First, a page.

Edited By Anita Auer, Daniel Schreier, and Richard J. Watts
This book "challenges the assumption that there is only one 'legitimate' and homogenous form of English or of any other language" and "supports the view of different/alternative histories of the English language and will appeal to readers who are skeptical of 'standard' language ideology."
Discourse of Twitter and Social Media
How We Use Language to Create Affiliation on the Web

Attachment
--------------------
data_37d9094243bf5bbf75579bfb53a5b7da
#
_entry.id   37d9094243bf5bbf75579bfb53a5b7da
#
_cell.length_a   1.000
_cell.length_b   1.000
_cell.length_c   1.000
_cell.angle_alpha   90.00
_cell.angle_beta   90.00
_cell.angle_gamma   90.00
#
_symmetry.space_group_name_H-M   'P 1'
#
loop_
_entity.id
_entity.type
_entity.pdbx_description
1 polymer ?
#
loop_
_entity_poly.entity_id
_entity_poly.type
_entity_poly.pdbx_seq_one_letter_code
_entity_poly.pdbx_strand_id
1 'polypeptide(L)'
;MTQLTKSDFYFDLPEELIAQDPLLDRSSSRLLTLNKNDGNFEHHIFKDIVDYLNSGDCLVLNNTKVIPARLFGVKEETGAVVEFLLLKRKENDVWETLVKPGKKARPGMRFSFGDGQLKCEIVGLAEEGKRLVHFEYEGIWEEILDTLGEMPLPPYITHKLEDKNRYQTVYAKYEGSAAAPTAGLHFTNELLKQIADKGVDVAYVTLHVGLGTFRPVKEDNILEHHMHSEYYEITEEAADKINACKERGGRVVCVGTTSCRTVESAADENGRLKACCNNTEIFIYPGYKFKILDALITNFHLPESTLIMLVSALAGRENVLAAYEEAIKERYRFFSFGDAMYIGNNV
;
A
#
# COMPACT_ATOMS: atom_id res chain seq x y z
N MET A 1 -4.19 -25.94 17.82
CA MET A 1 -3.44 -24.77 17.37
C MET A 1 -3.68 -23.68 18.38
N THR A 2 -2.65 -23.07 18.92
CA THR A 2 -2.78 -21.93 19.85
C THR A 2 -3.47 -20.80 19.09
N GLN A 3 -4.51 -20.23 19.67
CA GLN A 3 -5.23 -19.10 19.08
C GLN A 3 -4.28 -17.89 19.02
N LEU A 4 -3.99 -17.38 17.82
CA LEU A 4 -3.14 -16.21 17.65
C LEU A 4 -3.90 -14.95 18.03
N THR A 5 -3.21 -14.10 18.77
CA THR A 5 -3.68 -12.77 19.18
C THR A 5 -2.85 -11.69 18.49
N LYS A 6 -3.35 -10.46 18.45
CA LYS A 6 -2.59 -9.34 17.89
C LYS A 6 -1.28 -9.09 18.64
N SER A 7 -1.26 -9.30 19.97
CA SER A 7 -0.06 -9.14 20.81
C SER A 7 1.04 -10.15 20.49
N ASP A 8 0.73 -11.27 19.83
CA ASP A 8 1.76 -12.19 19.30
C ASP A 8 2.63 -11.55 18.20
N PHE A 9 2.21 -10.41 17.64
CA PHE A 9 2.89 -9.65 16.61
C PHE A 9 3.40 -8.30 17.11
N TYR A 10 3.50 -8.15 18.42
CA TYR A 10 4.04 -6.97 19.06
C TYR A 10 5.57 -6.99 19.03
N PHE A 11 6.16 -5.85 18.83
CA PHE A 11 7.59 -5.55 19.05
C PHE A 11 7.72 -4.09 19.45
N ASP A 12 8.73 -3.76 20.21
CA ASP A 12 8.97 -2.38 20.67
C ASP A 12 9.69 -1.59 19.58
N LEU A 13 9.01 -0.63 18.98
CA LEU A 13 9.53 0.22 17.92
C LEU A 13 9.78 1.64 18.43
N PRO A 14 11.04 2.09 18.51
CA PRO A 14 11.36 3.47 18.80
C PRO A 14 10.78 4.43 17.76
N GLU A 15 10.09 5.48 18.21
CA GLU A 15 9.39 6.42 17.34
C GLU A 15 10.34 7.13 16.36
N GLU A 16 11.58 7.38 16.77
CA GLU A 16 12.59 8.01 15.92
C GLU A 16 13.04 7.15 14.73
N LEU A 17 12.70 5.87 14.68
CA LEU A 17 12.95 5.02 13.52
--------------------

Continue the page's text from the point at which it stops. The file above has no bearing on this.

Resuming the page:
Social media such as microblogging services and social networking sites are changing the way people interact online and search for information and opinions. This book investigates linguistic patterns in electronic discourse, looking at online evaluative language, Internet slang, memes and ambient affiliation using a large Twitter corpus (over 100 million tweets) alongside specialized case studies. The author argues that we are currently witnessing a cultural movement from online conversation to what can be termed 'searchable talk' - online talk where people affiliate by making their discourse findable (for example, via metadata such as Twitter hashtags) by others holding similar interests. This cutting edge text will be of interest to all scholars and students dealing with electronically mediated discourse.